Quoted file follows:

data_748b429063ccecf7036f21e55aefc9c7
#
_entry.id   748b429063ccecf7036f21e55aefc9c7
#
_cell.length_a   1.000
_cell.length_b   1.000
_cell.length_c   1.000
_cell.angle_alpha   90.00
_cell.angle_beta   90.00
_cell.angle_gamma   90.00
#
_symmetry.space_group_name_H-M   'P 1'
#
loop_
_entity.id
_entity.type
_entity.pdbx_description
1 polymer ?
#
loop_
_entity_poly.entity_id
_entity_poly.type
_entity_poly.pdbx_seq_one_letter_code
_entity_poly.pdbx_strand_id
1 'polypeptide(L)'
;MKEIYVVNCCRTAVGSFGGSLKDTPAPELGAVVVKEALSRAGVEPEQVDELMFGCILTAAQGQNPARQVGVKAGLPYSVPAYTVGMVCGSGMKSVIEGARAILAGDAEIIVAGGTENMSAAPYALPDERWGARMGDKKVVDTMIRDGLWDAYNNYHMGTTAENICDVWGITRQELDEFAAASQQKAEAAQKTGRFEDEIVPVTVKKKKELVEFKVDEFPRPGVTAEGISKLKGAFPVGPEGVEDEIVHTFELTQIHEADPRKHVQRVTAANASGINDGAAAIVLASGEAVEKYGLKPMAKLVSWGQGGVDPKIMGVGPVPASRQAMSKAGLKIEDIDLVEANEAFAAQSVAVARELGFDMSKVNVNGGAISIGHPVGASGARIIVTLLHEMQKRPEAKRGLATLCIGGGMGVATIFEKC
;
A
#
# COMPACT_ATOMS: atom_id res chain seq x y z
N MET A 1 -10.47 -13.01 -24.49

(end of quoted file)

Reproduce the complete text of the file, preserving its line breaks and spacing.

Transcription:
data_748b429063ccecf7036f21e55aefc9c7
#
_entry.id   748b429063ccecf7036f21e55aefc9c7
#
_cell.length_a   1.000
_cell.length_b   1.000
_cell.length_c   1.000
_cell.angle_alpha   90.00
_cell.angle_beta   90.00
_cell.angle_gamma   90.00
#
_symmetry.space_group_name_H-M   'P 1'
#
loop_
_entity.id
_entity.type
_entity.pdbx_description
1 polymer ?
#
loop_
_entity_poly.entity_id
_entity_poly.type
_entity_poly.pdbx_seq_one_letter_code
_entity_poly.pdbx_strand_id
1 'polypeptide(L)'
;MKEIYVVNCCRTAVGSFGGSLKDTPAPELGAVVVKEALSRAGVEPEQVDELMFGCILTAAQGQNPARQVGVKAGLPYSVPAYTVGMVCGSGMKSVIEGARAILAGDAEIIVAGGTENMSAAPYALPDERWGARMGDKKVVDTMIRDGLWDAYNNYHMGTTAENICDVWGITRQELDEFAAASQQKAEAAQKTGRFEDEIVPVTVKKKKELVEFKVDEFPRPGVTAEGISKLKGAFPVGPEGVEDEIVHTFELTQIHEADPRKHVQRVTAANASGINDGAAAIVLASGEAVEKYGLKPMAKLVSWGQGGVDPKIMGVGPVPASRQAMSKAGLKIEDIDLVEANEAFAAQSVAVARELGFDMSKVNVNGGAISIGHPVGASGARIIVTLLHEMQKRPEAKRGLATLCIGGGMGVATIFEKC
;
A
#
# COMPACT_ATOMS: atom_id res chain seq x y z
N MET A 1 -10.47 -13.01 -24.49